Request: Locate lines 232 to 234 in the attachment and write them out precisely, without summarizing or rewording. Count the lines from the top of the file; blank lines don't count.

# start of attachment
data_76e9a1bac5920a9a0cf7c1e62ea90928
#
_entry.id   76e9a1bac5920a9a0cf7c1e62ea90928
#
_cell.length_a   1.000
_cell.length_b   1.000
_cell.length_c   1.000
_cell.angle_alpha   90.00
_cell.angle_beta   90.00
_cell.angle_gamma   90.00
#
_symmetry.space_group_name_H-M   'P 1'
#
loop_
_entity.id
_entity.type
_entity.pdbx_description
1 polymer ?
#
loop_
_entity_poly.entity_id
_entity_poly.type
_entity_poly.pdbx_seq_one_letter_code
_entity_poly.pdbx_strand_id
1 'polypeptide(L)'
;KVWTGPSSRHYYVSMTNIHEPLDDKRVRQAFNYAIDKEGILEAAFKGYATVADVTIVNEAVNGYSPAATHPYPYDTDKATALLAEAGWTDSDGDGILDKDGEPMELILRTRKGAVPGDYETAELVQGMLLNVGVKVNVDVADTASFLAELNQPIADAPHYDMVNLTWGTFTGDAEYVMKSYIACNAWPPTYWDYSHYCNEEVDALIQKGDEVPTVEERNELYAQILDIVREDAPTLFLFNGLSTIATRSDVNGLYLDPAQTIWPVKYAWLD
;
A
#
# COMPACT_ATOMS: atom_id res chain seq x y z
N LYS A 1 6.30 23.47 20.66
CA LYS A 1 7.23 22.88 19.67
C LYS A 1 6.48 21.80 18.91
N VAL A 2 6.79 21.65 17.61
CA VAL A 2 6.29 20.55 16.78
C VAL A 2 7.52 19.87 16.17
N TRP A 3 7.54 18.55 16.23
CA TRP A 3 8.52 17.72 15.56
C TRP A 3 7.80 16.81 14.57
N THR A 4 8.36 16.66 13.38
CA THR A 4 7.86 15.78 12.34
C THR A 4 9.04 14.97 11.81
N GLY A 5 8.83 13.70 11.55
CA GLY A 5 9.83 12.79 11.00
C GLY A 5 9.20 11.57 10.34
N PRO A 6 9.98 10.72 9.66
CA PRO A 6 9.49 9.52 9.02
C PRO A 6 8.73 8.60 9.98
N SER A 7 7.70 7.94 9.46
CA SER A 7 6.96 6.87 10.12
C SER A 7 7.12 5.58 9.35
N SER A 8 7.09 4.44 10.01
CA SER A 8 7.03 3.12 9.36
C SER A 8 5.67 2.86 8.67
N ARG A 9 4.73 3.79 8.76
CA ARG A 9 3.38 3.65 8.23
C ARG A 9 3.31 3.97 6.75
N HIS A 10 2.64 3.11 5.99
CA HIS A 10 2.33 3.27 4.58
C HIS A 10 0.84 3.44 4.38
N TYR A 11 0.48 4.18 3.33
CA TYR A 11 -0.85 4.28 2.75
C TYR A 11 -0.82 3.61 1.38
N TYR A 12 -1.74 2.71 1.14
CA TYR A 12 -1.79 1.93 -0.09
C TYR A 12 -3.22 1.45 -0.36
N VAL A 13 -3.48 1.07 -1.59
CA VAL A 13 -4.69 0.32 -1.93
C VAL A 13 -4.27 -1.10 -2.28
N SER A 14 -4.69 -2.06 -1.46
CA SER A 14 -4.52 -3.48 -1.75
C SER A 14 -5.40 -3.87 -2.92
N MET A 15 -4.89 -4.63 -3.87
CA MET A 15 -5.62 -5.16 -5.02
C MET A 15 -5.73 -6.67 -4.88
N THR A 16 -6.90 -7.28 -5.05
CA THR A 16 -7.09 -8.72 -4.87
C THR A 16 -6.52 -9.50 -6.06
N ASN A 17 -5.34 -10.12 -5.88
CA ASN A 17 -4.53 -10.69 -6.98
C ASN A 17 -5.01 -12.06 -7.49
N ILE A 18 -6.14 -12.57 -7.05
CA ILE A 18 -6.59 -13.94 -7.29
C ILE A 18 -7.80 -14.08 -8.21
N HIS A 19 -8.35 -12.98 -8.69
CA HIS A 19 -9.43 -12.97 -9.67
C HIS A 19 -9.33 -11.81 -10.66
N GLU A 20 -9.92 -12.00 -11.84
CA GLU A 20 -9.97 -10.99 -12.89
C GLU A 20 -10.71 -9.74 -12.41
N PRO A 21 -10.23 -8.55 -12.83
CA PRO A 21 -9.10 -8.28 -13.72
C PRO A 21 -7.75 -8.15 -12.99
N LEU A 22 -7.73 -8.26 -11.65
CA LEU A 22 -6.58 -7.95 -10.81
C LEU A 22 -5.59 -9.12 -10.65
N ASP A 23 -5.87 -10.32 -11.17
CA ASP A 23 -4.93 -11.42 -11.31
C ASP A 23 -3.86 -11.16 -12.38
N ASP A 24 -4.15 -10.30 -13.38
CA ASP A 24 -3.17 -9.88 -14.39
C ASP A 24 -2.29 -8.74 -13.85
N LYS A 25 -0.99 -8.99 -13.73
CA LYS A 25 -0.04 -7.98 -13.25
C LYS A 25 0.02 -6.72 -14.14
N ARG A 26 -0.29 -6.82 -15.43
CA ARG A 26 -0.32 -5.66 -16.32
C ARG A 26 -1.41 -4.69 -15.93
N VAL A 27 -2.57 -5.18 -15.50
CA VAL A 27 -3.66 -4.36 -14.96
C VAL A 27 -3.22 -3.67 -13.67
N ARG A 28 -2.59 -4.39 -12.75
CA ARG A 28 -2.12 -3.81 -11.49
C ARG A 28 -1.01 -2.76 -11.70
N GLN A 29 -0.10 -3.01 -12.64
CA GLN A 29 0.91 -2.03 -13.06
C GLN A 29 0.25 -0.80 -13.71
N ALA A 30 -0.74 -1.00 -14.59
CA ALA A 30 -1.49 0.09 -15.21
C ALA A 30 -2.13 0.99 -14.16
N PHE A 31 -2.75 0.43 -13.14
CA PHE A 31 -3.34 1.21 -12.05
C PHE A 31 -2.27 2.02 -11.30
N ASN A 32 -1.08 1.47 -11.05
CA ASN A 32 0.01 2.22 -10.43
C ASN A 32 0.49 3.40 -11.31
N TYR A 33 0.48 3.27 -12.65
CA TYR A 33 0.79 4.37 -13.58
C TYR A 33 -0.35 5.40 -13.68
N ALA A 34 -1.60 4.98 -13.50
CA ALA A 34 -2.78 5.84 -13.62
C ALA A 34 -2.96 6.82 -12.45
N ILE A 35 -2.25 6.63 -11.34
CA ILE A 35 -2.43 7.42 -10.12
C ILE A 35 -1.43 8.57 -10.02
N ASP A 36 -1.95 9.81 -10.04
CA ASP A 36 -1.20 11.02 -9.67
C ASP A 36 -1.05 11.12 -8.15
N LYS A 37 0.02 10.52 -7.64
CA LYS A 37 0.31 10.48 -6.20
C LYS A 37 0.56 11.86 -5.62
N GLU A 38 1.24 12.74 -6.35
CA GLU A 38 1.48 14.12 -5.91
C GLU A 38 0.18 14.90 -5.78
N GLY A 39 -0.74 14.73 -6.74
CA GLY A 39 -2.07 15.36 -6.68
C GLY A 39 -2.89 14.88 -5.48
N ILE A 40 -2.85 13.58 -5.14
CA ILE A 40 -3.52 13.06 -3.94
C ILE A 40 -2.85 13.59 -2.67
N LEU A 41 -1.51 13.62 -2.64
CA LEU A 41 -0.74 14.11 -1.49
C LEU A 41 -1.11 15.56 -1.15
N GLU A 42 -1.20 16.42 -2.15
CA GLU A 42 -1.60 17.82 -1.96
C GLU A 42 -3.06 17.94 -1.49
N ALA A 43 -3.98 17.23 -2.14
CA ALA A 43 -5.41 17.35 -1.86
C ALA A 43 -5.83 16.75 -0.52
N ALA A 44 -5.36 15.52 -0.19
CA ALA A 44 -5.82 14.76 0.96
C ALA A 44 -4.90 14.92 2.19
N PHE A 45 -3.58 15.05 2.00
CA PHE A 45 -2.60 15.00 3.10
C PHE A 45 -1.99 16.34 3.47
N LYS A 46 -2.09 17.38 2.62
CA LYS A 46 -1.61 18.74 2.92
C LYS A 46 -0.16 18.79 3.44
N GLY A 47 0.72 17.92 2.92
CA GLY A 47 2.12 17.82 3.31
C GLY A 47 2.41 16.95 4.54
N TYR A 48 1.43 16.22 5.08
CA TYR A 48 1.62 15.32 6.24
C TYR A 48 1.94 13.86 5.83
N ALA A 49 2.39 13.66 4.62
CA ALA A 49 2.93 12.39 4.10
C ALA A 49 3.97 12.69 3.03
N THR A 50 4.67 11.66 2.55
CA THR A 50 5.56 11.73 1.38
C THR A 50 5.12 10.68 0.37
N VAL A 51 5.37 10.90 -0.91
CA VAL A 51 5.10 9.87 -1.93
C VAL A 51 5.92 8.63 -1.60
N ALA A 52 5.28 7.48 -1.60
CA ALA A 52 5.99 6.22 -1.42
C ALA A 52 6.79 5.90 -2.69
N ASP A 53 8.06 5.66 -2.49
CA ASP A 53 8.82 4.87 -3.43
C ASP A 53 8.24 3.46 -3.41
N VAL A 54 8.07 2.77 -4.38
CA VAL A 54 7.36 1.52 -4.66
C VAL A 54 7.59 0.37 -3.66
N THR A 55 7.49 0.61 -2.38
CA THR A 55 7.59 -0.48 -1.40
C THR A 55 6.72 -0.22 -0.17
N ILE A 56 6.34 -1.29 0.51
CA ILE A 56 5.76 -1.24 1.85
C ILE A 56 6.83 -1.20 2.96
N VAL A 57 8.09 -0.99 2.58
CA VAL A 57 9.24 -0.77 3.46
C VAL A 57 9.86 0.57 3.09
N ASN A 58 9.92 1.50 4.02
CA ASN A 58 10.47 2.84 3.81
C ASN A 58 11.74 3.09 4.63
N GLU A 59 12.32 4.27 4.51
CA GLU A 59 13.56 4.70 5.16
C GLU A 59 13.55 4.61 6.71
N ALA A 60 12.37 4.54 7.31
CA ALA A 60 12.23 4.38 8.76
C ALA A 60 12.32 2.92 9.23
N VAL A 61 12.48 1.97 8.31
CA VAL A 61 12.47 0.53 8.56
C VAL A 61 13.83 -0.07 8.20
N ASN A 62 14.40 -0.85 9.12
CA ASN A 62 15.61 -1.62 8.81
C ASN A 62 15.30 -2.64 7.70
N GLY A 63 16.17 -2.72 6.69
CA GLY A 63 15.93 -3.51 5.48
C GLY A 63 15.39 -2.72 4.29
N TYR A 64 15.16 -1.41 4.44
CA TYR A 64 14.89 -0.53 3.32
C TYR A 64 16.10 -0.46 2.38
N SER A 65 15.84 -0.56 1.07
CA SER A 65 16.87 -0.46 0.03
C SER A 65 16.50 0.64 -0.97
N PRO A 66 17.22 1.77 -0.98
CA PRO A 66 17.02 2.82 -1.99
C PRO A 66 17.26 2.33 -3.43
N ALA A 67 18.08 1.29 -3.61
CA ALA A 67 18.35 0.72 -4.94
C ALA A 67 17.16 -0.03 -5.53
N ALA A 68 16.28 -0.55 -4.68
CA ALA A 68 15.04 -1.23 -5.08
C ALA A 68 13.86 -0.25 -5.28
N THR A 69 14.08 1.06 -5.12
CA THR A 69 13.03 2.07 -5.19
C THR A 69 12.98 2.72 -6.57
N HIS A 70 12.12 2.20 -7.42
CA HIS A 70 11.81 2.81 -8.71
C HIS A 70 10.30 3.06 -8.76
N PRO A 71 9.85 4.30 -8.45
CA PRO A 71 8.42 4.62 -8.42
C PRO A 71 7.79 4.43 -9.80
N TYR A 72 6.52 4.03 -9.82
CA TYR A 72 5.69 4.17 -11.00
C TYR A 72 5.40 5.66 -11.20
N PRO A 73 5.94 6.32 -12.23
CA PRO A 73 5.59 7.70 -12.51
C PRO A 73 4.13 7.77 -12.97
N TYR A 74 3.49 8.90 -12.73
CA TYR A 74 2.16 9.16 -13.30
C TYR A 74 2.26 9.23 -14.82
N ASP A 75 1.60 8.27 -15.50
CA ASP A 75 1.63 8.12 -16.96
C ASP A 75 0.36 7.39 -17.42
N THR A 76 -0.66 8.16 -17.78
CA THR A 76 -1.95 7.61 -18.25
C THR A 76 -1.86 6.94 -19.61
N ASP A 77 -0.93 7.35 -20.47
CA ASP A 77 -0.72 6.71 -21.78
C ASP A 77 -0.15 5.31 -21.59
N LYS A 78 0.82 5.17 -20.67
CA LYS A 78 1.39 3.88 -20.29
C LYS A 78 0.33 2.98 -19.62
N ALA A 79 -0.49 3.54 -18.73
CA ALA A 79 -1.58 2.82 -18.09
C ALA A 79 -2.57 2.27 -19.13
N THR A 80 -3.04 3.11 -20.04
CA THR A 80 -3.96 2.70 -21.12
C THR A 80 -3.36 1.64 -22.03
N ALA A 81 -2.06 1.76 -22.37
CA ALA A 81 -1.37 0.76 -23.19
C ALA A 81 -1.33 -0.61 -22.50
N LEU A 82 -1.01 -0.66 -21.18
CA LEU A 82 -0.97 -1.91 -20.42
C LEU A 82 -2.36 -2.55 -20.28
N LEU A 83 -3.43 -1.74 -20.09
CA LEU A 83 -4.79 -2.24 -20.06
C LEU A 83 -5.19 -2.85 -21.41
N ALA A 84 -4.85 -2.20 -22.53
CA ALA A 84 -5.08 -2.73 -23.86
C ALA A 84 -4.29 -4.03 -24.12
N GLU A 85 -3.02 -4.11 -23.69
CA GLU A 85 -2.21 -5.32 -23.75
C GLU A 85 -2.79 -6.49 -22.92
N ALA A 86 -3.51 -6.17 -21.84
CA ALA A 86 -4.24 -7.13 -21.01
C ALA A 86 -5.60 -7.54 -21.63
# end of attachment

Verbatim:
N ALA A 68 16.28 -0.55 -4.68
CA ALA A 68 15.04 -1.23 -5.08
C ALA A 68 13.86 -0.25 -5.28